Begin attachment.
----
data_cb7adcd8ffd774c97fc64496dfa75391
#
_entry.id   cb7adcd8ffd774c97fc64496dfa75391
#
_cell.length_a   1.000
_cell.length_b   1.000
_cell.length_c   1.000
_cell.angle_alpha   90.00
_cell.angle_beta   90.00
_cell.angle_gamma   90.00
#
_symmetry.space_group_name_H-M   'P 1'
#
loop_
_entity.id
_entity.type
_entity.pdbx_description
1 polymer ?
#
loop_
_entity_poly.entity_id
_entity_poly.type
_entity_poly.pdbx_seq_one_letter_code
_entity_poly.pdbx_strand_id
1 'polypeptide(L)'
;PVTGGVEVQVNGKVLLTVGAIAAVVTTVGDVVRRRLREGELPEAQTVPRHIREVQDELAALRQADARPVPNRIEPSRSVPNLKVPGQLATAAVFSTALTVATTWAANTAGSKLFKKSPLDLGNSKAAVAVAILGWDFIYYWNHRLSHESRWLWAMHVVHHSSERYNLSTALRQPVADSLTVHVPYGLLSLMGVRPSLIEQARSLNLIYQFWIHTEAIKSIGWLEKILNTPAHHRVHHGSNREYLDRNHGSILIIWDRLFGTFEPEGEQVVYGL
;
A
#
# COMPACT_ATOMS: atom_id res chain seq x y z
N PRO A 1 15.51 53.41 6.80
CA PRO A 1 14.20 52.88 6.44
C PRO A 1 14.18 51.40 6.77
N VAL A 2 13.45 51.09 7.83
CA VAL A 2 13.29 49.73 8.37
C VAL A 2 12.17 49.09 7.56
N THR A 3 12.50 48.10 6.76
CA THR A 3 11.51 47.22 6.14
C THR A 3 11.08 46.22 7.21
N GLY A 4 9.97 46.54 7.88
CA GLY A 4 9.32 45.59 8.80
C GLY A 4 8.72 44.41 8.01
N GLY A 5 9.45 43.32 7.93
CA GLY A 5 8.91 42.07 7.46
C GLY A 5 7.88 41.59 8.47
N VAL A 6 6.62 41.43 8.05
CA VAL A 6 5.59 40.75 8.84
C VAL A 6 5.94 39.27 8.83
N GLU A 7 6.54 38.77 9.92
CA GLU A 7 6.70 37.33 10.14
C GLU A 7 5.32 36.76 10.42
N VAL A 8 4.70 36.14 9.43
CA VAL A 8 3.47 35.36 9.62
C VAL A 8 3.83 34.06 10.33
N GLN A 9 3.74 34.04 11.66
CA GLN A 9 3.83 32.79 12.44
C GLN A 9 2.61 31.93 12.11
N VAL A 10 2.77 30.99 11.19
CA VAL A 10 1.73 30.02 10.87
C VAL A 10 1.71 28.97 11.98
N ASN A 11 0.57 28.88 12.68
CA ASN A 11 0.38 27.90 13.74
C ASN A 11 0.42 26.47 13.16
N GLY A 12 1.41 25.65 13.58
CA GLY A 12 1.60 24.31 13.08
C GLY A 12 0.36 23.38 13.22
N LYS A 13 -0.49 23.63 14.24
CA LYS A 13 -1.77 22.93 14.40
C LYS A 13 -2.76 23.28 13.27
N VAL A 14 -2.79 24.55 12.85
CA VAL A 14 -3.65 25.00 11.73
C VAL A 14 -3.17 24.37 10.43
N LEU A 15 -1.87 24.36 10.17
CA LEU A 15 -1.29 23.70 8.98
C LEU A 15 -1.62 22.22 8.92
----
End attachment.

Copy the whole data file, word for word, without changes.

data_cb7adcd8ffd774c97fc64496dfa75391
#
_entry.id   cb7adcd8ffd774c97fc64496dfa75391
#
_cell.length_a   1.000
_cell.length_b   1.000
_cell.length_c   1.000
_cell.angle_alpha   90.00
_cell.angle_beta   90.00
_cell.angle_gamma   90.00
#
_symmetry.space_group_name_H-M   'P 1'
#
loop_
_entity.id
_entity.type
_entity.pdbx_description
1 polymer ?
#
loop_
_entity_poly.entity_id
_entity_poly.type
_entity_poly.pdbx_seq_one_letter_code
_entity_poly.pdbx_strand_id
1 'polypeptide(L)'
;PVTGGVEVQVNGKVLLTVGAIAAVVTTVGDVVRRRLREGELPEAQTVPRHIREVQDELAALRQADARPVPNRIEPSRSVPNLKVPGQLATAAVFSTALTVATTWAANTAGSKLFKKSPLDLGNSKAAVAVAILGWDFIYYWNHRLSHESRWLWAMHVVHHSSERYNLSTALRQPVADSLTVHVPYGLLSLMGVRPSLIEQARSLNLIYQFWIHTEAIKSIGWLEKILNTPAHHRVHHGSNREYLDRNHGSILIIWDRLFGTFEPEGEQVVYGL
;
A
#
# COMPACT_ATOMS: atom_id res chain seq x y z
N PRO A 1 15.51 53.41 6.80
CA PRO A 1 14.20 52.88 6.44
C PRO A 1 14.18 51.40 6.77
N VAL A 2 13.45 51.09 7.83
CA VAL A 2 13.29 49.73 8.37
C VAL A 2 12.17 49.09 7.56
N THR A 3 12.50 48.10 6.76
CA THR A 3 11.51 47.22 6.14
C THR A 3 11.08 46.22 7.21
N GLY A 4 9.97 46.54 7.88
CA GLY A 4 9.32 45.59 8.80
C GLY A 4 8.72 44.41 8.01
N GLY A 5 9.45 43.32 7.93
CA GLY A 5 8.91 42.07 7.46
C GLY A 5 7.88 41.59 8.47
N VAL A 6 6.62 41.43 8.05
CA VAL A 6 5.59 40.75 8.84
C VAL A 6 5.94 39.27 8.83
N GLU A 7 6.54 38.77 9.92
CA GLU A 7 6.70 37.33 10.14
C GLU A 7 5.32 36.76 10.42
N VAL A 8 4.70 36.14 9.43
CA VAL A 8 3.47 35.36 9.62
C VAL A 8 3.83 34.06 10.33
N GLN A 9 3.74 34.04 11.66
CA GLN A 9 3.83 32.79 12.44
C GLN A 9 2.61 31.93 12.11
N VAL A 10 2.77 30.99 11.19
CA VAL A 10 1.73 30.02 10.87
C VAL A 10 1.71 28.97 11.98
N ASN A 11 0.57 28.88 12.68
CA ASN A 11 0.38 27.90 13.74
C ASN A 11 0.42 26.47 13.16
N GLY A 12 1.41 25.65 13.58
CA GLY A 12 1.60 24.31 13.08
C GLY A 12 0.36 23.38 13.22
N LYS A 13 -0.49 23.63 14.24
CA LYS A 13 -1.77 22.93 14.40
C LYS A 13 -2.76 23.28 13.27
N VAL A 14 -2.79 24.55 12.85
CA VAL A 14 -3.65 25.00 11.73
C VAL A 14 -3.17 24.37 10.43
N LEU A 15 -1.87 24.36 10.17
CA LEU A 15 -1.29 23.70 8.98
C LEU A 15 -1.62 22.22 8.92